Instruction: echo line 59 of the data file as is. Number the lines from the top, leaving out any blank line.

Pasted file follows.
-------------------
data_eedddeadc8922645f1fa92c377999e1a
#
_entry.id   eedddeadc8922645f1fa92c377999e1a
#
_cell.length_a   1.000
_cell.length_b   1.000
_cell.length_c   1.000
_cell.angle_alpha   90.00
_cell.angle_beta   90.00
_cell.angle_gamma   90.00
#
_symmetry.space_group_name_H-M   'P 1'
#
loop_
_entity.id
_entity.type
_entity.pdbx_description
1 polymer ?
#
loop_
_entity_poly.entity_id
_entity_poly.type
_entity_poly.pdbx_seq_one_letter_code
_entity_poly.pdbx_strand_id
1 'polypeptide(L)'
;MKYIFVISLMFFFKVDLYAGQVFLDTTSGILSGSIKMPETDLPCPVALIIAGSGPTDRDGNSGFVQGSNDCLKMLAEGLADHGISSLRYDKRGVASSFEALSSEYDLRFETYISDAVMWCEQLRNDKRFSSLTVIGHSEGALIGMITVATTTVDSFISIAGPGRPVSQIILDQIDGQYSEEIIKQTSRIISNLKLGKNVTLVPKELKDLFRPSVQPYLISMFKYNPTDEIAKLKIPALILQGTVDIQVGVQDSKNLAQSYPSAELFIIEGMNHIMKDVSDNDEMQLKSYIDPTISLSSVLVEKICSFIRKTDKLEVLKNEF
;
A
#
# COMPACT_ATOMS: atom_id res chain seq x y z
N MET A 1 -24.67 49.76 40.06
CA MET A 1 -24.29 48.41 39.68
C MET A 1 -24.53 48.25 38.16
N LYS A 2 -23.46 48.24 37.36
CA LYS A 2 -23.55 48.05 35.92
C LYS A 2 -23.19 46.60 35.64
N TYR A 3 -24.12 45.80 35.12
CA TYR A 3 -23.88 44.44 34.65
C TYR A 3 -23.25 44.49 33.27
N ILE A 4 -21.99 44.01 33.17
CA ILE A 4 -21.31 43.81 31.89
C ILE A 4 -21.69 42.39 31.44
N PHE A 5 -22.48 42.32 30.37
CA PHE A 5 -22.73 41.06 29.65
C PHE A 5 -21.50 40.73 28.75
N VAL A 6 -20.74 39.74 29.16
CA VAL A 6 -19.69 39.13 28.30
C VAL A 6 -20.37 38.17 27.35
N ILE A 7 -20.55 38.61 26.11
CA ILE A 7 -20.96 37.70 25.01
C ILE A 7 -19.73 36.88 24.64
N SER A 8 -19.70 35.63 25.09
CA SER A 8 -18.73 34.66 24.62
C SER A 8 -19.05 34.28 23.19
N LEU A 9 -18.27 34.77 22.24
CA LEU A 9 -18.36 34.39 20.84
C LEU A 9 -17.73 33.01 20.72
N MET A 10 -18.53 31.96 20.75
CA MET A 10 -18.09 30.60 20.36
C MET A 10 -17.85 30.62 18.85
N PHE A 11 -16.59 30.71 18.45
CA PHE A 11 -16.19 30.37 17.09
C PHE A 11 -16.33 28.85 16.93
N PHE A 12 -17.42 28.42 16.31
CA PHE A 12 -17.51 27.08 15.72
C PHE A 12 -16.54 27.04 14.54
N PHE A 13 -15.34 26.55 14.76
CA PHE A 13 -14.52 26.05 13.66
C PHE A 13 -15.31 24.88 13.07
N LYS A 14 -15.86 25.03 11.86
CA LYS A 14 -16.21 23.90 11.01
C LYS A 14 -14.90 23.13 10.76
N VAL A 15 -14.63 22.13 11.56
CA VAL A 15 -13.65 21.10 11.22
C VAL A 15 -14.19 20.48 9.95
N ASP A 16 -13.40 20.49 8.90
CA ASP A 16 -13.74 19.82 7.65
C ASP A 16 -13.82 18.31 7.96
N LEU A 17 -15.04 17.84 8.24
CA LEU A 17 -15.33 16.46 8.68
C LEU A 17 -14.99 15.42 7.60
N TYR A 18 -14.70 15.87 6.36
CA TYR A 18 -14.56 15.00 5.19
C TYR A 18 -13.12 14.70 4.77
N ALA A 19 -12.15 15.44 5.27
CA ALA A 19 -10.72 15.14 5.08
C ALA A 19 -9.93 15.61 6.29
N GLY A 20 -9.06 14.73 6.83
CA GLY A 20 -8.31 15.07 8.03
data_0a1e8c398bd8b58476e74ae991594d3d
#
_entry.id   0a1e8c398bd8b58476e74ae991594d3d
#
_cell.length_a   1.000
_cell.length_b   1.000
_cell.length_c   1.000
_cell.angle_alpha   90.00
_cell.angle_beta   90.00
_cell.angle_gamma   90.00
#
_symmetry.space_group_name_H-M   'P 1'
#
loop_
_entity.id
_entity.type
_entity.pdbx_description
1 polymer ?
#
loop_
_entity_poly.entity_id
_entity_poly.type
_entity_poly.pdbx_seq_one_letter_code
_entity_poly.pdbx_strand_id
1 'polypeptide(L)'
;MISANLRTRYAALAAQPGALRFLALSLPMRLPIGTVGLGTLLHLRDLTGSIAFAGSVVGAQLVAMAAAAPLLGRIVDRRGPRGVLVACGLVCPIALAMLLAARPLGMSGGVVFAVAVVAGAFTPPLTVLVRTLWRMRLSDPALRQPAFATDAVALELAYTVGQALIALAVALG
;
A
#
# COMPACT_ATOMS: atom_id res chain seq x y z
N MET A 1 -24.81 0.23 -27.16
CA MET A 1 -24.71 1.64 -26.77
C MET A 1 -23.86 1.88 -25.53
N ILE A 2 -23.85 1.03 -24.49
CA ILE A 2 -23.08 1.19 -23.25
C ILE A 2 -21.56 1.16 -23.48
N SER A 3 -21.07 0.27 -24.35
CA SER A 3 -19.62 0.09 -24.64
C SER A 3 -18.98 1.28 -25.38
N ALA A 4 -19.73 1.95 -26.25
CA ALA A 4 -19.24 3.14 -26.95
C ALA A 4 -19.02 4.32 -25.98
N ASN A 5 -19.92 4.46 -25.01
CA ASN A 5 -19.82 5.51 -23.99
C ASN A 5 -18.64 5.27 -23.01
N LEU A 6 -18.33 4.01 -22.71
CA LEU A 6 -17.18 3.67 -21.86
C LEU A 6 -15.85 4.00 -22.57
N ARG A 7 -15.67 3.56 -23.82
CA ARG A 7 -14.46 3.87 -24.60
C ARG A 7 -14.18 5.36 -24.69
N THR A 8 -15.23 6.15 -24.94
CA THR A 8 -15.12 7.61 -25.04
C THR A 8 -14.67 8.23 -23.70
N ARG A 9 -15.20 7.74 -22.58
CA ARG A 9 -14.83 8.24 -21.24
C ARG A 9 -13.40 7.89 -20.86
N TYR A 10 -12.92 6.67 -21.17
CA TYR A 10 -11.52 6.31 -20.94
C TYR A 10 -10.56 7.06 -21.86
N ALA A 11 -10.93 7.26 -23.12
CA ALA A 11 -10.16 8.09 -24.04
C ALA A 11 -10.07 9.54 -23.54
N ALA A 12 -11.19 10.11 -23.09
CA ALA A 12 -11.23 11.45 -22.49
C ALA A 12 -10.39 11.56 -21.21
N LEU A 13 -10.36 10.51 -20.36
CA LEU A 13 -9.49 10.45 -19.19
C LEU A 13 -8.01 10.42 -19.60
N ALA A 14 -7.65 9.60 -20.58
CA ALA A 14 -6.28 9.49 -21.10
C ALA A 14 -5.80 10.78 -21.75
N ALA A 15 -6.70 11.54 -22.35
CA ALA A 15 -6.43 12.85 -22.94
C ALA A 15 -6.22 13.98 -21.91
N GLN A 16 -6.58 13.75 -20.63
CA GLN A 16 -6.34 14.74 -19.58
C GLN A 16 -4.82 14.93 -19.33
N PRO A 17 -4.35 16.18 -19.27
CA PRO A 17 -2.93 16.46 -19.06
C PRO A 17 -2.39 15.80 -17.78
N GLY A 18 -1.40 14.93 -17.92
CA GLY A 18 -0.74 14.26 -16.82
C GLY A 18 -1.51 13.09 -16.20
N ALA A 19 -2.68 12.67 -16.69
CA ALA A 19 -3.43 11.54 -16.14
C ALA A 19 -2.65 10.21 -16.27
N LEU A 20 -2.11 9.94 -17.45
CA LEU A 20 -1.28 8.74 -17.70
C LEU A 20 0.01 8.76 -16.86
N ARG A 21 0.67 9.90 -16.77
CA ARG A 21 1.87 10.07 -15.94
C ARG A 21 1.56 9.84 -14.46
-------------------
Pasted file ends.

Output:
CA MET A 10 -18.09 30.60 20.36